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Shooting stars: David Jack

Author: Isaque Argolo | Creation Date: 2022-05-04 12:52:28

Data providers: Isaque Argolo.
1 - David Jack (England & Arsenal)
Ivan Sharpe | 01/09/1930

"Sea kings, merchant princes, royal surgenous, law leaders, revolutionising inventors, fast bowlers and stonewallers, and Soccer pioneers have all been born and bred in Bolton" — the borough, gentlemen, with "the most humid atmosphere in the North of England."
I quote it because it is what I have heard — day in, day out, for years.
How, then, could one look elsewhere for the first of these "Shooting" Stars — a title meaning we are going to "shoot," in the cinema sense, a few famous men who shoot in the field of football?
And, anyway, wasn't David Jack, from Doffcocker way, the first £10.000 player in fact, as others had been in fiction! A RARE BIRD True to fee, he is a rare bird. Which bird is it that stalks about silently and solemnly with lean shanks and long strides? Anyhow, David Jack on the football field is rather like it.
He is rather like it, too, because on the field he seems a lonely player — cold and uninspired; never ruffled; never chatty or "chummy."
Is this surprising? He is a thinker — a student of the game; he is studying the run of the ball, planning an individual raid on goal or some move unexpected by other fellows. ALL QUIET
Perhaps it is a device — to lull opponents into a false sense of security. Perhaps not. plenty of pianists cannot play when anyone speaks to them. They must concentrate.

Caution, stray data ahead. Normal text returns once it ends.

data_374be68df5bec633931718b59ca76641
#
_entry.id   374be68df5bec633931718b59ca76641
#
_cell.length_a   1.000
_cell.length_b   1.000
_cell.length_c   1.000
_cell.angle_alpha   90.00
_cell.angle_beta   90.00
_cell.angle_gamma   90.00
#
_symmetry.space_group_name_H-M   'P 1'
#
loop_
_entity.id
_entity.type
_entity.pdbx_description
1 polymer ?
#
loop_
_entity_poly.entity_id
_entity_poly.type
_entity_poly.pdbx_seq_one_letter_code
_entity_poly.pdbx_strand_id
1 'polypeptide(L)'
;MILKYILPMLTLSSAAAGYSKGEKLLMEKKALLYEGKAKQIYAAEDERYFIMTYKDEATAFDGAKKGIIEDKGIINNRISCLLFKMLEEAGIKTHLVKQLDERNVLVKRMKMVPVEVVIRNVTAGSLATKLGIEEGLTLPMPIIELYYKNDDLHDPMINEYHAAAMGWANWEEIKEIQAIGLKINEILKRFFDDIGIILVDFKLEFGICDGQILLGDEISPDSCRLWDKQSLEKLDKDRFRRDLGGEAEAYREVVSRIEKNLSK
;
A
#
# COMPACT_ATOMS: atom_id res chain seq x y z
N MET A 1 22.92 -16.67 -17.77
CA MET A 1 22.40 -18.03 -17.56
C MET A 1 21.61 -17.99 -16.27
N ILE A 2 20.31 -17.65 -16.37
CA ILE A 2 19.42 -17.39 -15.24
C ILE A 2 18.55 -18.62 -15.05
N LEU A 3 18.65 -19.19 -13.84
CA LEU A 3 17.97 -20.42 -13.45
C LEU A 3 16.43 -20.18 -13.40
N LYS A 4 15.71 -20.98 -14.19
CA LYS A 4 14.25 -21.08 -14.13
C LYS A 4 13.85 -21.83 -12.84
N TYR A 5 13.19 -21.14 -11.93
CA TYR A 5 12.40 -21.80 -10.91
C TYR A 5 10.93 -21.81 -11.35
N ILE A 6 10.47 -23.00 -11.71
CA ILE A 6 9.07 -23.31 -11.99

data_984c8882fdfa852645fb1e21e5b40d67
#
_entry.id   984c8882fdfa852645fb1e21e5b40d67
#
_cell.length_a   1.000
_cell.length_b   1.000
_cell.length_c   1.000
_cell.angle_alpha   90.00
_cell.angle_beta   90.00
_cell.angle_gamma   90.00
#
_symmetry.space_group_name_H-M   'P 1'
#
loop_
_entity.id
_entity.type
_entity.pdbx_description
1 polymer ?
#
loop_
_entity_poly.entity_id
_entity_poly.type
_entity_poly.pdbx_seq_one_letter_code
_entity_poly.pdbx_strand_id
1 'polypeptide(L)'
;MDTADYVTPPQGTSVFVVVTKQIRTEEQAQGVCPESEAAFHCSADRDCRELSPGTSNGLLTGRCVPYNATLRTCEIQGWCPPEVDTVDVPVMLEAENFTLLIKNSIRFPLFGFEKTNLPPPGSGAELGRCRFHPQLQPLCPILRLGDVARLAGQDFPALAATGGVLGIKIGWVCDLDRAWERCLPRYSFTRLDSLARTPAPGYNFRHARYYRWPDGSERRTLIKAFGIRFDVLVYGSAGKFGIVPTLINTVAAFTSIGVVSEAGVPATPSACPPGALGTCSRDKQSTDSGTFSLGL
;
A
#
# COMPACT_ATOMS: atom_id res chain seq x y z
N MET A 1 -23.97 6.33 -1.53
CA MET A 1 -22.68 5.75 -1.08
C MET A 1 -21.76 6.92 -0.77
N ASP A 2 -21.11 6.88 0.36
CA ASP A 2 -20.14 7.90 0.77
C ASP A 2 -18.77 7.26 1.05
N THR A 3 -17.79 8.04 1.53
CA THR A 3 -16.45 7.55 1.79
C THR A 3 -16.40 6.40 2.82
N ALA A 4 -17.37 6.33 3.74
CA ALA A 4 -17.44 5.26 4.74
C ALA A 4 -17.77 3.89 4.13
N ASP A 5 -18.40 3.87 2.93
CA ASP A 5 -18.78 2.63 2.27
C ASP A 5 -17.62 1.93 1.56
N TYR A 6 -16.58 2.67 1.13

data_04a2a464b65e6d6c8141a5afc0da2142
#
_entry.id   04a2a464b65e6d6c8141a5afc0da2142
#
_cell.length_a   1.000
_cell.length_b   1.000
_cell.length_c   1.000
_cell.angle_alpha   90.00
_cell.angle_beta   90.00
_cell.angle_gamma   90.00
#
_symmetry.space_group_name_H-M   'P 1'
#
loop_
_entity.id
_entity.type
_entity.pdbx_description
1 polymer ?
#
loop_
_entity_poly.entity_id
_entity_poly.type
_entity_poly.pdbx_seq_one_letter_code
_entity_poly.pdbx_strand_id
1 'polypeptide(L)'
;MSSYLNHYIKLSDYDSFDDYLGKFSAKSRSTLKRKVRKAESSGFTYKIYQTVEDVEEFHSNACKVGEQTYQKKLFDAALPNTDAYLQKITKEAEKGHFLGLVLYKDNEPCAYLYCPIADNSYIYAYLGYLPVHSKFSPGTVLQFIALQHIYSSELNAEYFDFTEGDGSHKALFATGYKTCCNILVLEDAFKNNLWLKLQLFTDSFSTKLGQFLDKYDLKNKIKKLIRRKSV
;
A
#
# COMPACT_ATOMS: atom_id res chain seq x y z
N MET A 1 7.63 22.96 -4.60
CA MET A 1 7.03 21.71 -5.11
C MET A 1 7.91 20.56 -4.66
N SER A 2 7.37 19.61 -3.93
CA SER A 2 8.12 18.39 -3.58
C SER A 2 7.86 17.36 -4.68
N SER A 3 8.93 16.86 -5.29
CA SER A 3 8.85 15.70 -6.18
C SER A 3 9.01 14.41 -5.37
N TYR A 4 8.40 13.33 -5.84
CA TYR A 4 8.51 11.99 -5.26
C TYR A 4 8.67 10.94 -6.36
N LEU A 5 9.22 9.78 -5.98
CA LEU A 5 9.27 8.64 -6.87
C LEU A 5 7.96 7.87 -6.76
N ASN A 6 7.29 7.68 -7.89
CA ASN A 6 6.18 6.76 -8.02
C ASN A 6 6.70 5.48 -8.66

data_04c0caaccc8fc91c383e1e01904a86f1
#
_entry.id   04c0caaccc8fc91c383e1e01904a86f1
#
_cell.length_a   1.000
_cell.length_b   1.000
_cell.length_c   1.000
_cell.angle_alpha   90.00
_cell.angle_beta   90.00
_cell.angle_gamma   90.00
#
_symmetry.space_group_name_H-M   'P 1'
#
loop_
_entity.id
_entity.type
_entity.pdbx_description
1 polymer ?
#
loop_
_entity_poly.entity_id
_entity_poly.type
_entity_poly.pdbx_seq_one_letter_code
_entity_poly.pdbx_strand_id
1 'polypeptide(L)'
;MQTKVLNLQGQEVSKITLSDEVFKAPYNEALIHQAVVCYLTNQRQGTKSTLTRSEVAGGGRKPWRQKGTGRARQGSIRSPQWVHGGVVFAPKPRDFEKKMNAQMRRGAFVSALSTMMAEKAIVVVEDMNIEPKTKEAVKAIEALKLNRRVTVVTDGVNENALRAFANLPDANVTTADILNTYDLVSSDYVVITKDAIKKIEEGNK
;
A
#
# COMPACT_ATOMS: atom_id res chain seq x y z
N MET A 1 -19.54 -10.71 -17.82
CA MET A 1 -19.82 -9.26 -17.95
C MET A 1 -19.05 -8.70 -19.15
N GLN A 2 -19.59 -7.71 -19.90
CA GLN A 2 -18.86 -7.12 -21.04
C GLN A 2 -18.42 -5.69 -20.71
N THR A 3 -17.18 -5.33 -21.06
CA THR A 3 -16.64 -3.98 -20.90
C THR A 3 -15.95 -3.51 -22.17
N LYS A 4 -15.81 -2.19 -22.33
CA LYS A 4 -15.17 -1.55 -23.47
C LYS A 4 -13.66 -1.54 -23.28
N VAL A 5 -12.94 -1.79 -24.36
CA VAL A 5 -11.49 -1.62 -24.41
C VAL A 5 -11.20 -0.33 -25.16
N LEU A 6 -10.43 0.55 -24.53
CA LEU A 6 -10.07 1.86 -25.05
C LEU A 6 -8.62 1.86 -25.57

Noise is part of football: if the players were gagged the crowd would make it, anyway. Nor should players be entirely silent. The good man calls for the ball — quietly and respectably — when he sees his chance. But football would be all the better if all our stars, let alone our many moderates, took a leaf from the book of David and developed their powers of concentration.
For that is just what the game needs: closer study. "SNAKE!"
I have always admired Jack's play, because it is so polite and polished and unorthodox.
No one makes with such subtlety and so little display the through-pass near goal that uproots a defence. No one can make a hole in a defence while attracting less attention and with less fuss.
Rather like a snake that midfield move of his. So smoothly and silently, with a turn of the body, he glides past an opponent. Then silence ends; the crowd has sensed the sting and the danger so suddenly developing.
Everyone has come to know that those long strides of his may take him along to a Bloomer-like descent on goal and an arrow-like shot. But the danger is there just the same because, if his pals know their part, the result will be a defence drawn cut of position and a low, unruffled pass that leads to some other man's name on the score-sheet. "DIZZY"
I have never seen David Jack do anything unfair or anything like it. My experience of him is that it is true to say he "wouldn't hurt a fly." He couldn't: it isn't his nature.
It is equally true to say that when he left for Londo the proletariat at Bolton didn't cry. "He's runs hissel dizzy," I heard them say. Meaning he was trying to introduce into Association football, as known to the multitude, too many intricate manoeuvres.
Well, everyone is satisfied — Bolton with its £10,340 or what is left of it, and Arsenal with the "dizzy" state of opponents of this quietest of stars.
Moral: Silence is golden, or Still waters run deep.